I've been told the problem encountered historically is that "the data representation models tend to require relationships between objects and such which are hard to maintain." Nicholas Williams further states that a transaction model is a necessity, or otherwise the system must handle inconsistencies. Our solution thus has a great requirement in its reconciliation capabilities. Finally, Nicolas adds:

"I advocate a separation between the database and the name services. I don't mind the name services hitting the database (replicas) directly, in fact I want that, as long as the separation is fairly clear. Granted that either way you end up coding schema information into your name services code, but if you modularize that code then you minimize the impact of future radical schema changes (schema extensions shouldn't require code changes, unless you wish to implement new name service features)."

Remember, this is primarily for management. There is nothing to keep clients referring directly to the corporate DS exclusively or in tandem. The key thing is that through both approaches, the directory service can evolve as your data and your company evolves.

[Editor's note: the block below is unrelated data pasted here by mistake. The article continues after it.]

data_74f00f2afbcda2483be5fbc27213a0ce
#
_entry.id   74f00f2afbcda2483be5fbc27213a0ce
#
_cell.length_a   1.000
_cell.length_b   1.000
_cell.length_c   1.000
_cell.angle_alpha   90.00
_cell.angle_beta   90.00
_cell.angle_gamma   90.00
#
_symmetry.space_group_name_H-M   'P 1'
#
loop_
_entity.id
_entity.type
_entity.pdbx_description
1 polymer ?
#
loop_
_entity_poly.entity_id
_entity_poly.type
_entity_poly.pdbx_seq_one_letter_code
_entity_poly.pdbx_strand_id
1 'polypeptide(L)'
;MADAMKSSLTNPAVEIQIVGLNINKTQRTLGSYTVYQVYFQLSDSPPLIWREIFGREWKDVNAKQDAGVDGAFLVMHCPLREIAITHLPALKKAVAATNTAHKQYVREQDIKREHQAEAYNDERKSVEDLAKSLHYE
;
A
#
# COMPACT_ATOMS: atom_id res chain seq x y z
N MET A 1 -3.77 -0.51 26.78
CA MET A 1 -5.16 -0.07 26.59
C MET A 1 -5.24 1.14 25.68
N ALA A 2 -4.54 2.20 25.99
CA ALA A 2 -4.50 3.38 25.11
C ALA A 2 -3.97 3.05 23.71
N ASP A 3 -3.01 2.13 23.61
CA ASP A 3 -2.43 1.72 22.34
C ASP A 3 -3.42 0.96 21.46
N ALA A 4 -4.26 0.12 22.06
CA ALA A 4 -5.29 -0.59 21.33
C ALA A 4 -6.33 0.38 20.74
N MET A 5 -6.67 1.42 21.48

Keep it simple, and prepare simple data views to stay encroaching complexity. A management system should always be a part of the solution, and not add to the problem...

Joe Little

hmmm..., posted 15 Jun 2000 at 05:52 UTC by sergent » (Journeyer)

Having two dissimilar systems tied together seems to be the opposite of simplicity. Doing the necessary access-control semantics to support NetInfo-style management in an LDAP directory seems like the proper solution to me. I feel like I'm missing something here...

It seems like the core thing that you need is a way for a newly appearing machine (possibly the server for a workgroup) to become part of the directory so that it can be managed without needing to have prior authorization or configuration in the directory server for that particular machine. This implies compromising a certain level of security--but with some protocol design you can mitigate this risk so it only happens once per host (i.e. let the machine register its key with the server and from there on out have access to update information about itself). Such a system could also be reconfigured to a more secure mode in which top-down authorization is required for any access to the directory hierarchy.